from The American Heritage® Dictionary of the English Language, 4th Edition
- An archipelago in the Baltic Sea at the entrance to the Gulf of Bothnia between Sweden and Finland. Colonized in the 12th century by Swedes, the islands were ceded to Russia in 1809 and became part of Finland after World War I.
from WordNet 3.0 Copyright 2006 by Princeton University. All rights reserved.
- n. an archipelago of some 6,000 islands in the Gulf of Bothnia under Finnish control
Sorry, no etymologies found.
At present Åland in Finnish, Ahvenanmaa enjoys a special autonomous status within Finland, enabling the province to conduct its affairs entirely in Swedish, without the need for the people who live there to learn and speak Finnish at all.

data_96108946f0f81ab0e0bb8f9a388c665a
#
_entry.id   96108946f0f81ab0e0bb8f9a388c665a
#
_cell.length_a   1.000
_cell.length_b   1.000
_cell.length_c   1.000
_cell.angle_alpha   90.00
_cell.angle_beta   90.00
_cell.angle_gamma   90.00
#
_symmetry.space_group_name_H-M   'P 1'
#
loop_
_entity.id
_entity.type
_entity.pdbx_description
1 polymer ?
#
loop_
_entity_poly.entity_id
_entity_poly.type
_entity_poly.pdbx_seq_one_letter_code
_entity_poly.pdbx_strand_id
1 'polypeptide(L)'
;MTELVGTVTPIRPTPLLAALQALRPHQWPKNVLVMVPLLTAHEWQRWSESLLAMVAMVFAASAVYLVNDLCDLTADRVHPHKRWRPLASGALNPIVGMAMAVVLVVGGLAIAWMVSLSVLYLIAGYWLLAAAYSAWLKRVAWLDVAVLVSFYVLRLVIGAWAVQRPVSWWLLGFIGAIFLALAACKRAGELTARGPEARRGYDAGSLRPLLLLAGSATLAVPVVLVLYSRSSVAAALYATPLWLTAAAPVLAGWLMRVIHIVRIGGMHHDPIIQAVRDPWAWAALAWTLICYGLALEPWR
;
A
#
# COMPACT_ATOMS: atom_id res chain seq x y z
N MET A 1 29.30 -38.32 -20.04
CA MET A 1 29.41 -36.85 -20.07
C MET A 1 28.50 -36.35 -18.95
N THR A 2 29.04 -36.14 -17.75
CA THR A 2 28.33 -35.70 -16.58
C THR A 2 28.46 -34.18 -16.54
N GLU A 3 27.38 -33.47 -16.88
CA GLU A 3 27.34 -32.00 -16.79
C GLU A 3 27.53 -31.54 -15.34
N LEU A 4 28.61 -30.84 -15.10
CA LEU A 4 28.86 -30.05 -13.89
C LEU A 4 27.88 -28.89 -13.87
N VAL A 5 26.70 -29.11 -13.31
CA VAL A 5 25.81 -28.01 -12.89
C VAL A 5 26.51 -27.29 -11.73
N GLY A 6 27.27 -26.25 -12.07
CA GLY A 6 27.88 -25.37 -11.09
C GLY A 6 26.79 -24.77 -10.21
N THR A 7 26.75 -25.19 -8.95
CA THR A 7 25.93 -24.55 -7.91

Finnish has three more letters than the English alphabet: ä and ö are used in Finnish words, while å is hardly ever used, i.e. in Swedish loan words or names, such the Åland island in the Finnish Archipelago Sea which is perhaps not the best example as it is called Ahvenanmaa by Finnish speakers.
It worked OK, albeit not very good (didn't have problems with 'Ahvenanmaa' this time -
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